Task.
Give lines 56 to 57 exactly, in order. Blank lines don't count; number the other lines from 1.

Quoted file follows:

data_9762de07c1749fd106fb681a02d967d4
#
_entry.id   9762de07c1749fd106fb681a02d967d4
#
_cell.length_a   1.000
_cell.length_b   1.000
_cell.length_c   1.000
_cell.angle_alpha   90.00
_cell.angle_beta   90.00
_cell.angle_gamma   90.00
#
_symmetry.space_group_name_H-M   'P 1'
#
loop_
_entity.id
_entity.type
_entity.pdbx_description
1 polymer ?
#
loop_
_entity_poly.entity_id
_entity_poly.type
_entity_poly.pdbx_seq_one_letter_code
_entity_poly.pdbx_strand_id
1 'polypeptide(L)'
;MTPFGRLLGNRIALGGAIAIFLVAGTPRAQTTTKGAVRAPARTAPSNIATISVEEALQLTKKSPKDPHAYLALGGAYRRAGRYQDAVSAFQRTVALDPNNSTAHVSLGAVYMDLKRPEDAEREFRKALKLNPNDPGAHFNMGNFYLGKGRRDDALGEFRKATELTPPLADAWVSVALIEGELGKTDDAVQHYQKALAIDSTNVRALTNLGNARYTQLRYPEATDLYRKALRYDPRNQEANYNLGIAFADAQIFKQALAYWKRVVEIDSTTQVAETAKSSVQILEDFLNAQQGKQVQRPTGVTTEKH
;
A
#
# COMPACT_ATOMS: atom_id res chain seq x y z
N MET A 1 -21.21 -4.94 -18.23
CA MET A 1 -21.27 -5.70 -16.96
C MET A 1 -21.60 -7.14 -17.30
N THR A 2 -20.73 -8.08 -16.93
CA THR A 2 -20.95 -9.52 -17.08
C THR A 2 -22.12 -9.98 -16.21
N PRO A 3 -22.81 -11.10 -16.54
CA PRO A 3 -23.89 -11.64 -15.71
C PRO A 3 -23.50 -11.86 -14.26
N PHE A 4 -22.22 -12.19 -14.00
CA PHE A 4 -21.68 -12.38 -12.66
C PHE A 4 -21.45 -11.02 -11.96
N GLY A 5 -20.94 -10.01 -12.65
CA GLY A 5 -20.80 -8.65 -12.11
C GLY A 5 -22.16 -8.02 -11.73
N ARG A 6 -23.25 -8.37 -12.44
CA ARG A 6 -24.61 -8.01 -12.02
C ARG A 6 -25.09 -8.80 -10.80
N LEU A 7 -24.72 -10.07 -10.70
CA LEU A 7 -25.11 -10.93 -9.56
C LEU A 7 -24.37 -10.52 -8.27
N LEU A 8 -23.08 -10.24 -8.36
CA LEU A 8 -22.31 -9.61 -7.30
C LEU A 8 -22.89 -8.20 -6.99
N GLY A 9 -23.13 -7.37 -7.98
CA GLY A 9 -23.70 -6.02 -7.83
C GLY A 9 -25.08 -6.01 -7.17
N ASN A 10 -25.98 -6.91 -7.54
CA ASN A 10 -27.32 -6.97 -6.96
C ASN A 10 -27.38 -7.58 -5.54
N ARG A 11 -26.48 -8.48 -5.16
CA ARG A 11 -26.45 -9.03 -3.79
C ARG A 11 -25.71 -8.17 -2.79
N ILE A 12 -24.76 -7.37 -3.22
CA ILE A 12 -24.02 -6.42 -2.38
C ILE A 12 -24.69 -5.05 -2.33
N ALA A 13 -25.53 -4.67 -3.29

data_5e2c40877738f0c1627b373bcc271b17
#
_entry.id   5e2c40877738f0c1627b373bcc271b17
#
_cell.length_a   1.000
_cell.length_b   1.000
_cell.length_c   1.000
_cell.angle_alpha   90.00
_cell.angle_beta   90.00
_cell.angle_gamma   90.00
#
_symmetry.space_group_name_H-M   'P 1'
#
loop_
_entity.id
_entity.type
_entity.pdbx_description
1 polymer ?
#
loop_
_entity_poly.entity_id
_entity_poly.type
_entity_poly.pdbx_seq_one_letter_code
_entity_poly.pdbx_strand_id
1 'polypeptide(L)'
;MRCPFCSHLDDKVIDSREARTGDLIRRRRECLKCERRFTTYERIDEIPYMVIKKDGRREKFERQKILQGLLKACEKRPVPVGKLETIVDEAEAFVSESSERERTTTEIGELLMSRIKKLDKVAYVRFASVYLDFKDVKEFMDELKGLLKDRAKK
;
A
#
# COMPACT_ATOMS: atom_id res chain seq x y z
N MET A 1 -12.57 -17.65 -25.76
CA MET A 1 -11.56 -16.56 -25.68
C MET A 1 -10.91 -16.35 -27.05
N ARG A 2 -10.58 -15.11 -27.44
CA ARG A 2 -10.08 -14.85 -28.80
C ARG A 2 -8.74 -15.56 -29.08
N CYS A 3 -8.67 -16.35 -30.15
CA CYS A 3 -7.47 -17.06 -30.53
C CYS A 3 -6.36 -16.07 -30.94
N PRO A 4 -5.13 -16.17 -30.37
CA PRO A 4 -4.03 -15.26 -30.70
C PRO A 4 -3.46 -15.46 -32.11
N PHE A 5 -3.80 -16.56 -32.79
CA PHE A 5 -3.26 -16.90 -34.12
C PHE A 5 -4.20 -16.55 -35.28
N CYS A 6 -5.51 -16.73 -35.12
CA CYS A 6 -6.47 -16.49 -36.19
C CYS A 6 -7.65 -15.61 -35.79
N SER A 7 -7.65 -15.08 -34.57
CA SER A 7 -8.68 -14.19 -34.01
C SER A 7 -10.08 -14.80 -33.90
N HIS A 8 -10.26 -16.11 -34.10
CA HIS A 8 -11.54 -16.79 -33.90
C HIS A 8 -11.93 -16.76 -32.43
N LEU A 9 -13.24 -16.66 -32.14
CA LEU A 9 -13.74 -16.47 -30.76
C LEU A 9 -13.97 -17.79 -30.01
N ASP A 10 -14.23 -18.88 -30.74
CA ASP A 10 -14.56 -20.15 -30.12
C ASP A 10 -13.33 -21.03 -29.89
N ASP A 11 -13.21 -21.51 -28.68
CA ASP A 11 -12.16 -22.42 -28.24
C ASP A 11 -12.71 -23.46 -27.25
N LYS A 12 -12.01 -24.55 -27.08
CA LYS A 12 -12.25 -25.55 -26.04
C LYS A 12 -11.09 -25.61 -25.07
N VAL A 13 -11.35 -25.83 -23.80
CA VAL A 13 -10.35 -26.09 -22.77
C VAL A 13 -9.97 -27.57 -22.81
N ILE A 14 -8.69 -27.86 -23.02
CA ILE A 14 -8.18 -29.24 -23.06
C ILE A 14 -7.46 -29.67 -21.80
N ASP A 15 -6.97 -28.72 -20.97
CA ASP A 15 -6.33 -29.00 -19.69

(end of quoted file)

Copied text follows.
CA GLY A 9 -23.70 -6.02 -7.83
C GLY A 9 -25.08 -6.01 -7.17